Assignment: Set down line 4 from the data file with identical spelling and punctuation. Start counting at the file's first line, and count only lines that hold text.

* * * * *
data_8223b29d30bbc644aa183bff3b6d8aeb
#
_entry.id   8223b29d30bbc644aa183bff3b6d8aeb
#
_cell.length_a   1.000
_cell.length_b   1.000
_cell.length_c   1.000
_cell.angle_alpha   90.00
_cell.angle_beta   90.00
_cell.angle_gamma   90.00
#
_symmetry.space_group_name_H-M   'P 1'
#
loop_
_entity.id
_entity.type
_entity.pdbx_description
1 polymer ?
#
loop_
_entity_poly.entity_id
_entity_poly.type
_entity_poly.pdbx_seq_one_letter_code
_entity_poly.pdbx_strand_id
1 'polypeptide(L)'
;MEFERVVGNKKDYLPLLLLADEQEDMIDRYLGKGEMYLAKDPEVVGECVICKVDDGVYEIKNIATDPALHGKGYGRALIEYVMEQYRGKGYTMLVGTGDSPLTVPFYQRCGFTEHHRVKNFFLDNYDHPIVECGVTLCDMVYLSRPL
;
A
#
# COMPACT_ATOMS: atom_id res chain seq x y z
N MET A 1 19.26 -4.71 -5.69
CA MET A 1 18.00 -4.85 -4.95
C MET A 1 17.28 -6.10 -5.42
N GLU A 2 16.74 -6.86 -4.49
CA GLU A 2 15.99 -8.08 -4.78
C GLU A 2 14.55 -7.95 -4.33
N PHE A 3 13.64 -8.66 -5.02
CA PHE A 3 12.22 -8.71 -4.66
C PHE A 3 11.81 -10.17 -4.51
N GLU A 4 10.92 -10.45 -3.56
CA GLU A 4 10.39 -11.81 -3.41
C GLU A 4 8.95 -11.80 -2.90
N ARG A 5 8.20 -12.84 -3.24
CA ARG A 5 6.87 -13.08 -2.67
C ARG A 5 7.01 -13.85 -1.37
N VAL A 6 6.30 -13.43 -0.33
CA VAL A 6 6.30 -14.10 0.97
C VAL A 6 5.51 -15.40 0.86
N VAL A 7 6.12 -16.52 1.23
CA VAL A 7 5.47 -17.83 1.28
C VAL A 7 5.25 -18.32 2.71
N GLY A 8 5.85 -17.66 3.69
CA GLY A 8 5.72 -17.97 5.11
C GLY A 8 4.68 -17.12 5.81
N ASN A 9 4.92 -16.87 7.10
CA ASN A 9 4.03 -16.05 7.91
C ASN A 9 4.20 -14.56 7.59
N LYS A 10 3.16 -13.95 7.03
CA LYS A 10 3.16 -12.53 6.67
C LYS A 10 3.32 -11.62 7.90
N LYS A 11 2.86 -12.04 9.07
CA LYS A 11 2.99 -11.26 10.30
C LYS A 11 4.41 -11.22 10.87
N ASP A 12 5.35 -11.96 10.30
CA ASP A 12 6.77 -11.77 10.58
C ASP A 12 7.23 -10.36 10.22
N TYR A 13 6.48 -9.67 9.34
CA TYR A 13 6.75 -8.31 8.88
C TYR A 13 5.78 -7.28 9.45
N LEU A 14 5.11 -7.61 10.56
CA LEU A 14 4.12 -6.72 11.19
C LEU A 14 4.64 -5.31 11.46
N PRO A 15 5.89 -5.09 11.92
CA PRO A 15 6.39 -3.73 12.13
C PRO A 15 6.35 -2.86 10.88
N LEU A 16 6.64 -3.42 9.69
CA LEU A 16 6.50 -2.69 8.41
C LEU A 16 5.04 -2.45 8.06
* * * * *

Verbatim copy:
#